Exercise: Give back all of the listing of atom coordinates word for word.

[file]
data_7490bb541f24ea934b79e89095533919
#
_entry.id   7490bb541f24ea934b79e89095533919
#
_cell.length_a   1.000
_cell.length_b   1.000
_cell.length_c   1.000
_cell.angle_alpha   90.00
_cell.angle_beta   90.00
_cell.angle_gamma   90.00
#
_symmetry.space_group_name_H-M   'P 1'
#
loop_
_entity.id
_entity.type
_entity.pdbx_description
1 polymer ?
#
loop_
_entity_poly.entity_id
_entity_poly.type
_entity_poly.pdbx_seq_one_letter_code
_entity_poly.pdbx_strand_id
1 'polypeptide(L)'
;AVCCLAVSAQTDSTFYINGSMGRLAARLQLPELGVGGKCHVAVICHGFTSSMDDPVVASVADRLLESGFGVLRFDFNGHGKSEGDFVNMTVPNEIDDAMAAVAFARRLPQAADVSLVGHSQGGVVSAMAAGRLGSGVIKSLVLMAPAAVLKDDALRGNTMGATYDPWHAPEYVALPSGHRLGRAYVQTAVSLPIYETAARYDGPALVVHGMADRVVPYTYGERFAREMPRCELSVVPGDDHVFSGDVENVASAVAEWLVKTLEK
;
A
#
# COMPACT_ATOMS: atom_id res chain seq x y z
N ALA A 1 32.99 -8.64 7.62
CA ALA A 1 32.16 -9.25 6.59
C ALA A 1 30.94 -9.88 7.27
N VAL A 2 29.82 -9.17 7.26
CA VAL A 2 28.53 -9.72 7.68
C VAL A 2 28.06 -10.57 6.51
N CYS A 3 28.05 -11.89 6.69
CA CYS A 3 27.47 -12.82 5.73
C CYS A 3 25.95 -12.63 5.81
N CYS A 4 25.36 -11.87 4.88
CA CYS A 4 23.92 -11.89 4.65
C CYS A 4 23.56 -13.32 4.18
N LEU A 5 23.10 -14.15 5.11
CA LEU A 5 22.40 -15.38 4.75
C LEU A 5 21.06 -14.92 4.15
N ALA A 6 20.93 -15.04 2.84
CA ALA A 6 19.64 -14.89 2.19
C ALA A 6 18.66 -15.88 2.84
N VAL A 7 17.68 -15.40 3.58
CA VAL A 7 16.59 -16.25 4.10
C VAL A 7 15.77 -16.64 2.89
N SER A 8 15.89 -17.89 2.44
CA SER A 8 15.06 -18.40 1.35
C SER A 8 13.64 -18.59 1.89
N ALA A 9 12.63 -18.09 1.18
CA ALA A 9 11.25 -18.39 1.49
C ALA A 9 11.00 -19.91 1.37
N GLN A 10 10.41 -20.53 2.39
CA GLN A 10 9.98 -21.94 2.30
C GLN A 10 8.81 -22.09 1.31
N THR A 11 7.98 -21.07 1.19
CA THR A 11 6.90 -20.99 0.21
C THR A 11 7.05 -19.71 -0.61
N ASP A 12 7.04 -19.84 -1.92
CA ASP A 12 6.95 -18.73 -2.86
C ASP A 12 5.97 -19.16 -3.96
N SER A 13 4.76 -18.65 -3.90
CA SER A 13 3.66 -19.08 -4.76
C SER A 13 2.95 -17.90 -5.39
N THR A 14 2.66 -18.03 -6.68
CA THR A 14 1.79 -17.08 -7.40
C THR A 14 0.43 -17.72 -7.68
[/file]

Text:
data_7490bb541f24ea934b79e89095533919
#
_entry.id   7490bb541f24ea934b79e89095533919
#
_cell.length_a   1.000
_cell.length_b   1.000
_cell.length_c   1.000
_cell.angle_alpha   90.00
_cell.angle_beta   90.00
_cell.angle_gamma   90.00
#
_symmetry.space_group_name_H-M   'P 1'
#
loop_
_entity.id
_entity.type
_entity.pdbx_description
1 polymer ?
#
loop_
_entity_poly.entity_id
_entity_poly.type
_entity_poly.pdbx_seq_one_letter_code
_entity_poly.pdbx_strand_id
1 'polypeptide(L)'
;AVCCLAVSAQTDSTFYINGSMGRLAARLQLPELGVGGKCHVAVICHGFTSSMDDPVVASVADRLLESGFGVLRFDFNGHGKSEGDFVNMTVPNEIDDAMAAVAFARRLPQAADVSLVGHSQGGVVSAMAAGRLGSGVIKSLVLMAPAAVLKDDALRGNTMGATYDPWHAPEYVALPSGHRLGRAYVQTAVSLPIYETAARYDGPALVVHGMADRVVPYTYGERFAREMPRCELSVVPGDDHVFSGDVENVASAVAEWLVKTLEK
;
A
#
# COMPACT_ATOMS: atom_id res chain seq x y z
N ALA A 1 32.99 -8.64 7.62
CA ALA A 1 32.16 -9.25 6.59
C ALA A 1 30.94 -9.88 7.27
N VAL A 2 29.82 -9.17 7.26
CA VAL A 2 28.53 -9.72 7.68
C VAL A 2 28.06 -10.57 6.51
N CYS A 3 28.05 -11.89 6.69
CA CYS A 3 27.47 -12.82 5.73
C CYS A 3 25.95 -12.63 5.81
N CYS A 4 25.36 -11.87 4.88
CA CYS A 4 23.92 -11.89 4.65
C CYS A 4 23.56 -13.32 4.18
N LEU A 5 23.10 -14.15 5.11
CA LEU A 5 22.40 -15.38 4.75
C LEU A 5 21.06 -14.92 4.15
N ALA A 6 20.93 -15.04 2.84
CA ALA A 6 19.64 -14.89 2.19
C ALA A 6 18.66 -15.88 2.84
N VAL A 7 17.68 -15.40 3.58
CA VAL A 7 16.59 -16.25 4.10
C VAL A 7 15.77 -16.64 2.89
N SER A 8 15.89 -17.89 2.44
CA SER A 8 15.06 -18.40 1.35
C SER A 8 13.64 -18.59 1.89
N ALA A 9 12.63 -18.09 1.18
CA ALA A 9 11.25 -18.39 1.49
C ALA A 9 11.00 -19.91 1.37
N GLN A 10 10.41 -20.53 2.39
CA GLN A 10 9.98 -21.94 2.30
C GLN A 10 8.81 -22.09 1.31
N THR A 11 7.98 -21.07 1.19
CA THR A 11 6.90 -20.99 0.21
C THR A 11 7.05 -19.71 -0.61
N ASP A 12 7.04 -19.84 -1.92
CA ASP A 12 6.95 -18.73 -2.86
C ASP A 12 5.97 -19.16 -3.96
N SER A 13 4.76 -18.65 -3.90
CA SER A 13 3.66 -19.08 -4.76
C SER A 13 2.95 -17.90 -5.39
N THR A 14 2.66 -18.03 -6.68
CA THR A 14 1.79 -17.08 -7.40
C THR A 14 0.43 -17.72 -7.68